Homeworld: Deserts of Kharak


A ground-based RTS prequel to the classic Homeworld games. Assemble your fleet and lead them to victory on the shifting sands of Kharak in this compelling strategy game for PC from Blackbird Interactive.

I’m very grateful to be given an opportunity to work with the original creators of Homeworld, Rob Cunningham & Aaron Kambeitz. They were the original founders of Relic Entertainment and now moved on to a relatively new company called Blackbird Interactive to create a new Homeworld game, a prequel to Homeworld. I was there working for 5 months, from concept to launch phase. My main role at Blackbird Interactive was to construct a road map of the journey through the deserts of Kharak, adding an additional layer of storytelling experience for the single-player campaign. I was responsible for all the map sequences in the cinematics from design, animation, and compositing. It’s also used as the main loading screens and briefing mission pages. Homeworld has a very unique UI and animation style that we needed to keep from the older homeworld game, is not too techie, and has a feel that is seen something like on NASA or google maps. I was blessed to have worked alongside super talented artists: Brennan Massicotte, Noah Stacey, Jay Zhou, Aaron Kambeitz, and Karl Gryc.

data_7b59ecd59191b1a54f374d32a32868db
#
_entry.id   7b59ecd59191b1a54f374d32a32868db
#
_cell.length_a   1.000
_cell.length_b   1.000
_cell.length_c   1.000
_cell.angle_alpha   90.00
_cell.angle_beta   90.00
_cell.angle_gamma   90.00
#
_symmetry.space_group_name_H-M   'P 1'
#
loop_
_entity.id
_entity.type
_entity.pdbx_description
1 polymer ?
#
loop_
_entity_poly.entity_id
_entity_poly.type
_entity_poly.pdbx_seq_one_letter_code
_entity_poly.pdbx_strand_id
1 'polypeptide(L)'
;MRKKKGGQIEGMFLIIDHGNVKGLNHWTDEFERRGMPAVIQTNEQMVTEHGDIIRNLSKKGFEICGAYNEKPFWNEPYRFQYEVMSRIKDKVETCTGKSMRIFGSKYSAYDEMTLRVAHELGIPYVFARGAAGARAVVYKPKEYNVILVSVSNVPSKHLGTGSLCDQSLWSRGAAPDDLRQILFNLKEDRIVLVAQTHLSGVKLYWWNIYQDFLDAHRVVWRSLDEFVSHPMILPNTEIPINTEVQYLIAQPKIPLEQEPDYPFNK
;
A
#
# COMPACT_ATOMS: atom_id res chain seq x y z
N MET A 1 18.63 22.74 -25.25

Creative / Art Director: Rob Cunningham

Concept Artist: Brennan Massicotte

Design / Animation / Compositing: Jonathan Lai


I’ve worked closely with Brennan and Rob on developing the planet Kharak. It needed to feel right and precise with the landscape, weather conditions, and time of day. It had to hold a lot of weight as it’s like a character in itself. We wanted to make sure players can feel the experience of what Kharak was like before Homeworld 1. We used 3ds Max to generate all of the looks of Kharak and composited inside After Effects, it was an interesting experience as this was my first time using Max as I’ve been a C4D user for a while. It’s important for us to maintain the illustrated look instead of being too hyper-realistic.


The UI elements carry the story forward. It’s important for it to remain subtle but yet when it moves, it’s trying to tell the players something specific. This was my first encounter with UI design and it made me very interested in this type of work. After Effects and Illustrator was our to-go application to use for design and animation. In our vision, this is the primary screen inside Kapisi – the carrier. The characters in the game use it as their vital source for collecting data. We also use this as our primary source to tell players information along their journey.


Footages below to show what it’s like animated.

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